Because of the election unrest, Facebook placed a temporary pause on social issue and political ads. As a result, Fairbanks said “nearly every post she attempts to promote on the platform—even those without any political messages—are removed by [Facebook].”

Meanwhile, Enbridge’s online ads don’t trigger a similar response. According to the story, one ad talks about Enbridge’s “‘ambitious sustainability goals,’ and its commitment ‘to reducing environmental impact & improving racial equity.’”

Her organizations “can’t say ‘kids deserve clean water,’” she said.

Freeborn County ponders mutual aid request to respond to Line 3 resistance

It should come as no surprise that the Freeborn County Board is hesitant to commit sheriff’s deputies to mutual aid calls to respond to a Line 3 protest.

Freeborn County is in the southernmost part of Minnesota. From the county seat of Albert Lea to the closest point to Line 3, just south of Cloquet, it would be just under 231 miles or about a 3.5 hour drive one way.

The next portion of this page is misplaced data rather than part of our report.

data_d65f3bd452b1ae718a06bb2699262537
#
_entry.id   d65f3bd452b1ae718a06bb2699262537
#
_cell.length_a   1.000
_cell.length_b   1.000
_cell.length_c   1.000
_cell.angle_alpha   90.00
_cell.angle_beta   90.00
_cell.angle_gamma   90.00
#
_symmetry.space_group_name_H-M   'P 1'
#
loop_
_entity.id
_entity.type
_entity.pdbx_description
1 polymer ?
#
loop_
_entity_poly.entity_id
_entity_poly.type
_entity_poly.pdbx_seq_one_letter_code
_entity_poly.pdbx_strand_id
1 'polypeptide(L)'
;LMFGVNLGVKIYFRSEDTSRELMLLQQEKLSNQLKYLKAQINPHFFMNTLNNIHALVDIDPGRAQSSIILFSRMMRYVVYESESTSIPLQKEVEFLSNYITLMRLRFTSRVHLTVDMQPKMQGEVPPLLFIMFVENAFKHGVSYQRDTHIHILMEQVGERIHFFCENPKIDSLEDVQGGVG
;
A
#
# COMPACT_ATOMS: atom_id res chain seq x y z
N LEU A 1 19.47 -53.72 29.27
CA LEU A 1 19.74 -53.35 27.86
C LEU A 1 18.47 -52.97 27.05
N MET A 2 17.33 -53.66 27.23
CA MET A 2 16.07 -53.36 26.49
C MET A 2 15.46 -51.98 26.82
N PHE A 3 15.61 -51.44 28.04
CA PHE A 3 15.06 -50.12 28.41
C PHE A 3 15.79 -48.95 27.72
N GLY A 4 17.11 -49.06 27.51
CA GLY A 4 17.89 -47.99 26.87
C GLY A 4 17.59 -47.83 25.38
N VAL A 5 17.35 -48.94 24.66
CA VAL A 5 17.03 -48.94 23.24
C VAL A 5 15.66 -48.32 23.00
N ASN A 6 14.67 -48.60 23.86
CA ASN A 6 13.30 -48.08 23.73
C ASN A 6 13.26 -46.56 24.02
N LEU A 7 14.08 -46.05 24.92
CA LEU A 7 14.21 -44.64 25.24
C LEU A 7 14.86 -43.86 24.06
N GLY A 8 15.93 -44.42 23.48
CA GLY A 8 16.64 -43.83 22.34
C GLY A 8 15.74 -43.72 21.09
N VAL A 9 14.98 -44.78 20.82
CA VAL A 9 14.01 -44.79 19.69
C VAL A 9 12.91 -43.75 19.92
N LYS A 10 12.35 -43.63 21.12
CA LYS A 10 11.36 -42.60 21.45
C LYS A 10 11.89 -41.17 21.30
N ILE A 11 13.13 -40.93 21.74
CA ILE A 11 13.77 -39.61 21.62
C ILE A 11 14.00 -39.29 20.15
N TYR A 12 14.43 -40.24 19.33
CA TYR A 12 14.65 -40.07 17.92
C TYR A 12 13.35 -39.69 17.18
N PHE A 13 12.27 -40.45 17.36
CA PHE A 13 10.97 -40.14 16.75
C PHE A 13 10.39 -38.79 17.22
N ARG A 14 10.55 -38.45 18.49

At left: Google map of drive time from Albert Lea to Cloquet. At right, map showing proximity of Line 3 route (orange line) to Cloquet.

If the Freeborn County Sheriff got a call to respond to something around the middle of the pipeline, say near Park Rapids, that’s a 280 mile drive, or about four-and-a-half hours one way. Sheriff’s deputies would put in a full day’s work just driving to an incident.

According to a story in today’s Albert Lea Tribune, the county board told Sheriff Kurt Freitag “they needed more time to decide on his request to join other law enforcement agencies in patrolling protests at a pipeline construction site in northern Minnesota.”

It seems ludicrous. Minnesota has 87 counties. Surely most of them are closer to Line 3 than Freeborn County. The sheriff asked the board “to trust his judgement and experience” in making the decision to respond, the story said.

Is it just me, or does the Sheriff seem a bit too eager to participate in the big law enforcement confab? Or maybe it’s just the prospect of getting reimbursed through the Enbridge-funded Public Safety Escrow Account.